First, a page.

Chillicothe was also home to the young newspaper editor Ephraim George Squier and his physician-collaborator Edwin Hamilton Davis, authors of that influential 1848 work Ancient Monuments of the Mississippi Valley . The team did extensive work right in their own back yard, at twenty-three Hopewell burial mounds grouped in thirteen walled acres that today form the largest concentration of mounds in the Ohio Valley. The National Park Service, owner of the site, recently renamed it the Hopewell Culture National Historical Park, but it is still usually called by its previous name, Mound City. Badly damaged when the U.S. Army put a World War I training camp there, the site was extensively rebuilt and restored after it became a national monument in 1923.
Death Mask Mound, the largest at the site, was the only mound untouched during the war. When excavated, it yielded up the remains of thirteen individuals and an unusual ceremonial headpiece—or death mask—made from fragments of human skull. A cutaway section of the Mica Grave Mound reveals the burial site of four cremations and provides a glimpse into how the mound was constructed: the burials, a layer of earth over the cremated remains, then a layer of sand covered by sheets of mica, and then more earth. And so the mound grew.
When Squier and Davis explored the site in the 1840s, they struck archeological pay dirt. A single mound, now called Mound of the Pipes, contained “not far from two hundred pipes, carved in stone. …The bowls of most of the pipes are carved in miniature figures of animals, birds, reptiles, etc. All of them are executed with strict fidelity to nature and with exquisite skill.” Earlier in my trip, during a stop at the Ohio Historical Society in Columbus, Martha Otto explained that it was public dismay over the loss of the pipes to the British Museum that had led to the founding of the society, then called the Ohio State Historical and Archaeological Society.
The entire thirteen-acre Mound City complex can be seen from a balcony at the visitors’ center. As archeological sites go, it is not large. But as Bob Petersen told me, its twenty-three mounds, compared with the two or three found elsewhere, “clearly indicate that something special was going on here.” From my vantage point on the balcony I could see what he meant. In the haze of a hot June morning the well-groomed mounds rising from the earth lay mystical and beckoning.
Before being excavated in the twenties, Seip Mound, fourteen miles southwest of Chillicothe, was—at 240 feet long, 160 feet wide, and 30 feet high—the second-largest Hopewell mound in existence. Standing on top of it, N’omi Greber pointed out the full extent of the walled enclosure, which once consisted of two connected circles and a large square. She guesses that the Hopewell built two large buildings, whose size can be determined from the size and depth of the postholes found on the site, then mounded them over with earth and added a wall around the complex. Seip is a place Greber knows well, having camped out there with students on field trips. At dusk, she says, Seip becomes “theatrical with the sun going down, the moon coming up, fireflies blinking, clouds hovering around the tops of the mountains. If you wanted a place for a ceremony, this would be it.”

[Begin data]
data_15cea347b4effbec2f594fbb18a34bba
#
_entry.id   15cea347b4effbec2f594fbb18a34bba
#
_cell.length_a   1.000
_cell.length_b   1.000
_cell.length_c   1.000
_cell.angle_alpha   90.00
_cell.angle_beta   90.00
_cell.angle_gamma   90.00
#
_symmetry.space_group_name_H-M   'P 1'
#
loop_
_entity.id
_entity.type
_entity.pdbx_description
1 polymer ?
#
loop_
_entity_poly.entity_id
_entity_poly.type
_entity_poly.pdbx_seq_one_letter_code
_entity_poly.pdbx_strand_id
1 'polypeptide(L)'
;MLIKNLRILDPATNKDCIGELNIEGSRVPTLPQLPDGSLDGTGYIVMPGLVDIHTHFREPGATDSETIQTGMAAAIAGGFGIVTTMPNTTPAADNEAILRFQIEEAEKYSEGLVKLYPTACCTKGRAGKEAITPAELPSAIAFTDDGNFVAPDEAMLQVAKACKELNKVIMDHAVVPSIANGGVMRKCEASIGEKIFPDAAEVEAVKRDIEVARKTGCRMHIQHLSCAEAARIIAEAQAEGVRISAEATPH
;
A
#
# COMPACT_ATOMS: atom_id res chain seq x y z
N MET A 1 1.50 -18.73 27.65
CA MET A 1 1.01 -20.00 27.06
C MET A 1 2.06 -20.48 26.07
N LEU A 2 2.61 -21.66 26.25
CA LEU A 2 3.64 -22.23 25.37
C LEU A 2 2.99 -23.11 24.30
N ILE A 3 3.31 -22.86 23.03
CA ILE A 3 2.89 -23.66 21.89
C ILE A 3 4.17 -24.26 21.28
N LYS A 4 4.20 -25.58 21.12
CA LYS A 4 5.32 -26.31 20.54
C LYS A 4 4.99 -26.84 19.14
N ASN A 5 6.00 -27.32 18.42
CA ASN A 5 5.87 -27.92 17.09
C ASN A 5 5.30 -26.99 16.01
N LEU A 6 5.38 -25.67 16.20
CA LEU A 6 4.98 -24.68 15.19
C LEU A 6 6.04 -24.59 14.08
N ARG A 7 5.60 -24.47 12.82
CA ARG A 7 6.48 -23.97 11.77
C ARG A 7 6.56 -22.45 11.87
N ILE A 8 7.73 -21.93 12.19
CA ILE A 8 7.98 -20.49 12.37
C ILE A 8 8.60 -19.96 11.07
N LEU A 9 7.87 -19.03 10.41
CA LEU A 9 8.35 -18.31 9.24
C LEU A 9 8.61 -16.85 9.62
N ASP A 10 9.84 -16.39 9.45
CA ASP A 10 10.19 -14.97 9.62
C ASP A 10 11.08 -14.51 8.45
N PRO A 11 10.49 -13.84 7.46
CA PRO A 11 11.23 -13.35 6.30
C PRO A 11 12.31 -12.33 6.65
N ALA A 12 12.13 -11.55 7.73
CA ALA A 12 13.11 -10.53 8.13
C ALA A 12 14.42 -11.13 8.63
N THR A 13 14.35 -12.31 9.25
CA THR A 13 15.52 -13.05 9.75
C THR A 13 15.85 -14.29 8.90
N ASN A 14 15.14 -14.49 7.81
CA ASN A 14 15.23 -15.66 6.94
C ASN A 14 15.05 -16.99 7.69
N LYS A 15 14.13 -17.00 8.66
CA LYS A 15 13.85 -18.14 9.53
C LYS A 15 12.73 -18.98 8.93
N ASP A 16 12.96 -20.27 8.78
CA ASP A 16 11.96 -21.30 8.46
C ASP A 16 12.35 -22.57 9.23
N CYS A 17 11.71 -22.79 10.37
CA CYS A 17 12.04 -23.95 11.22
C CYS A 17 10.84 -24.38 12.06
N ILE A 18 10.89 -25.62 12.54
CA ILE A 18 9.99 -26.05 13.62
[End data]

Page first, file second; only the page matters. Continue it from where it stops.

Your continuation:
As at other sites, archeology has produced more questions than answers. How many people did it take to build the mound? How was it used? Where did the Hopewell people live? Who was buried in there? Where was everybody else buried?
Greber, a mathematician before she became an archeologist, admits she is not one given to speculation. (When I showed her my arrowpoint, she declined to classify it, but she did suggest that a slight curve on one edge might indicate that it was a small knife rather than part of an arrow.) Still, she is fairly sure that a mound like Seip could be built by two hundred to two hundred and fifty people —“not the thousands that people associate with the Egyptian pyramids.
“It is generally assumed that you need a strong leader to do all these things, but I don’t think that is true,” she continues. “I think they were very autonomous. They probably had important people, but not as the basis of the social organization. The Europeans came here and imposed the concept of chiefs on what they saw, because that is what they understood. But not all societies are like that. There are more possibilities of how people arrange themselves than we think.”
I left Greber in Chillicothe and the next day made some quick stops at sites I had missed: Story Mound, a large Adena burial mound owned by the Ohio Historical Society and located in a residential section of Chillicothe; Fort Hill, a hilltop enclosure southwest of Chillicothe, where, on a trail deep in the woods, I came across a man hunting wild rosemary—just like the hunter-gatherers of old, I thought. And finally the spectacular effigy Serpent Mound, near Locust Grove, the seven curves of its body covering nearly a quarter of a mile. Visitors can get an overview of the serpent from an observation tower, but how the Adena—or maybe the later Fort Ancient people—were able to achieve its faultless proportions is a mystery.
As I headed home, I thought about what Greber had said about how people “arranged themselves”—maybe in ways that we know nothing about—and what Lepper had said about their ability to cooperate without compulsion and how this could be a “message from the past.”
I had to admit that the message seemed faint, but then, to me, messages from the past often are. More to the point, I thought, was a story Susan Yoho told me about a farmer who went out daily to his fields to look for prehistoric artifacts. Every day his wife would say to him, “Honey, I don’t know what you’re looking for, but I hope you find it.”
Well, I thought, I didn’t know what I was looking for in the Ohio Valley, but I had found it aplenty. I had gotten in my mind a vivid picture of what a nineteenth-century traveler called “the great monuments and pyramids … of the ancient nations of N. America” and, in my pocket, an arrowpoint from a tobacco field in West Virginia that I at least found beautiful.